Outdoor Recreation

  American children spend four to seven minutes a day playing outdoors—90 percent less time than their parents did. Yet recent research indicates that experiences in nature are essential for healthy growth.

Yet, according to our next guest, teachers, parents, and other caregivers lack a basic understanding of how to engender a meaningful, lasting connection between children and the natural world.

Scott Sampson is a dinosaur paleontologist and host of PBS Kids’ Dinosaur Train. His new book is How to Raise a Wild Child.

Audio Pending...

  Writing for magazines and newspapers for more than twenty years, including two decades at Field & Stream, Bill Heavey has become famous as America’s everyman outdoorsman, unafraid to draw attention to his many and varied failures—from sporting French lavender deodorant to scaring a UPS man half to death while bowhunting in his front yard.

    There are nearly twenty-five million veterans and active-duty soldiers in North America. Some experts estimate that more than one quarter of these men and women suffer from post-traumatic distress, and many other military persons experience difficulty reintegrating into civilian life.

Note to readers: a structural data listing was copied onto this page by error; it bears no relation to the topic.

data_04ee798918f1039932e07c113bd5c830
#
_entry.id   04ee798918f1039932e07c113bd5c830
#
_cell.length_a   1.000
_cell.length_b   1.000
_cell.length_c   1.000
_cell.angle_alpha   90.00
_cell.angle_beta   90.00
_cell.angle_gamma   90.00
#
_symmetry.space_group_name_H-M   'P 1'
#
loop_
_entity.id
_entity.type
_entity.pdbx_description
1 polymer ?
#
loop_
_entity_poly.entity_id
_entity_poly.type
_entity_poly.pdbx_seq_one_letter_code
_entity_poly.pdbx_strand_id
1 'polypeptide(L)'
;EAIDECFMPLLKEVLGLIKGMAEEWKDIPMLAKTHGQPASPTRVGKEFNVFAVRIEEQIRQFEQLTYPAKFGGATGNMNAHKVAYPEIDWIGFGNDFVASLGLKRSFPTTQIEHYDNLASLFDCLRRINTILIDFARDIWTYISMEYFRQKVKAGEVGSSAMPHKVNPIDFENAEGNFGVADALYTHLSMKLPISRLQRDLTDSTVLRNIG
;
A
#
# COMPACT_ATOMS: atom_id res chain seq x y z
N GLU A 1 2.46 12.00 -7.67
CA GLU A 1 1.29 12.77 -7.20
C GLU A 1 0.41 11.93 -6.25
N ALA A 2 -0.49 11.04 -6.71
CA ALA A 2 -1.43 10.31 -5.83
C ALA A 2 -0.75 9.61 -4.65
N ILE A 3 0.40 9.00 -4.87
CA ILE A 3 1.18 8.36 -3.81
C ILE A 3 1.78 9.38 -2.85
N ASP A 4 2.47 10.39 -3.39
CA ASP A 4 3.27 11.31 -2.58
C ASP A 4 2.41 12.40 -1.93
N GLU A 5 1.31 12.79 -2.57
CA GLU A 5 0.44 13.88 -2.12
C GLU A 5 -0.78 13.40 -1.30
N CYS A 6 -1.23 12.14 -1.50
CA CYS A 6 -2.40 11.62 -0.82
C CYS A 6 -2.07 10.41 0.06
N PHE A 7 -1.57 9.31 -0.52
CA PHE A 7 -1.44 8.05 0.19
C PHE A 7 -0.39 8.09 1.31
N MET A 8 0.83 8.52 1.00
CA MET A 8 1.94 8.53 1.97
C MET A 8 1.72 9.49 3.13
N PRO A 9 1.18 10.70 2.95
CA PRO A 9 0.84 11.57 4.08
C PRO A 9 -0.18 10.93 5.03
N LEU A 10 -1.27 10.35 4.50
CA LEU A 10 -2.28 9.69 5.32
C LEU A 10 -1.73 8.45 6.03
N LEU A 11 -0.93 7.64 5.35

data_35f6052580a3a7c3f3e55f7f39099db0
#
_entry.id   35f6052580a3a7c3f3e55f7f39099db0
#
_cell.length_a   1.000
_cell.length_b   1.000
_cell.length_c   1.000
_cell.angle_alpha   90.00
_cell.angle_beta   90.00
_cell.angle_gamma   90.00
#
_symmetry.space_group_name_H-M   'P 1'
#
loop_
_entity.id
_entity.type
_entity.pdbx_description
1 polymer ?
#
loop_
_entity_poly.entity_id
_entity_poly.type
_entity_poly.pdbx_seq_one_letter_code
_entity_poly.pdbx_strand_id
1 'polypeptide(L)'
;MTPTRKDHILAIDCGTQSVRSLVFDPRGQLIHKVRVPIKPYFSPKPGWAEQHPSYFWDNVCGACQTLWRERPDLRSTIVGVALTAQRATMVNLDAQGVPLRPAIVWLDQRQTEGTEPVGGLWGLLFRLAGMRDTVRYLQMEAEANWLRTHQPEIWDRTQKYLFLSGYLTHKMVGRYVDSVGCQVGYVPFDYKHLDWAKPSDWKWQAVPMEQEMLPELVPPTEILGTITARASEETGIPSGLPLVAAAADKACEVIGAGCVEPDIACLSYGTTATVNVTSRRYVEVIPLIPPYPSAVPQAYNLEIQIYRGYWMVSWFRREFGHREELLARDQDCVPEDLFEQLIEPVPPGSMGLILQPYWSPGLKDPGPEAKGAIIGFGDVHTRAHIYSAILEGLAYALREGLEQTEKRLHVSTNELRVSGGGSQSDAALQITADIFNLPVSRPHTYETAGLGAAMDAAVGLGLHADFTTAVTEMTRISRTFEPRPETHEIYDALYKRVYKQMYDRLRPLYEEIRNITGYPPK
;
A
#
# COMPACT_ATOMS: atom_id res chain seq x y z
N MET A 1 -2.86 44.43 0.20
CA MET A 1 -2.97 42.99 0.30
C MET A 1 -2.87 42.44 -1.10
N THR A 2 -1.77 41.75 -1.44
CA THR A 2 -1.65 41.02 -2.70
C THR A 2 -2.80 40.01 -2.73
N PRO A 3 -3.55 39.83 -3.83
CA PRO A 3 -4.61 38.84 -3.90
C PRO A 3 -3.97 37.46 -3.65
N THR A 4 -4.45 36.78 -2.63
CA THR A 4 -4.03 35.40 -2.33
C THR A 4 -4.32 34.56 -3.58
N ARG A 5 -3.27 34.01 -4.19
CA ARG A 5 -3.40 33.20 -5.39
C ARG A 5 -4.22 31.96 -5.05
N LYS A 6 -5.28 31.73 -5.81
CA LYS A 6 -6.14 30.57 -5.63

The new book: Field Exercises: How Veterans Are Healing Themselves through Farming and Outdoor Activities shares the stories of men and women who are finding relief from stressful and traumatic military experiences, while also establishing community networks and other peer support initiatives. Stephanie Westlund has authored the book and holds a PhD in peace and conflict studies. She has been conducting research with veterans since 2009.

    Flying Deer Nature Center is a wilderness school in New Lebanon, NY that has been connecting children and adults to nature and community since 1996. They offer school programs, programming for homeschooled children, adult programs in animal tracking, bird language, women’s retreats and more.

Executive Director Michelle Apland and Programs Director Devin Franklin join us to tell us more.

Jarek Tuszynski via Wikipedia Commons

A national association has released a report assessing the economic importance of outdoor recreation to each state.  In New York and Vermont that sector of the economy translates to thousands of jobs and billions of dollars in revenues.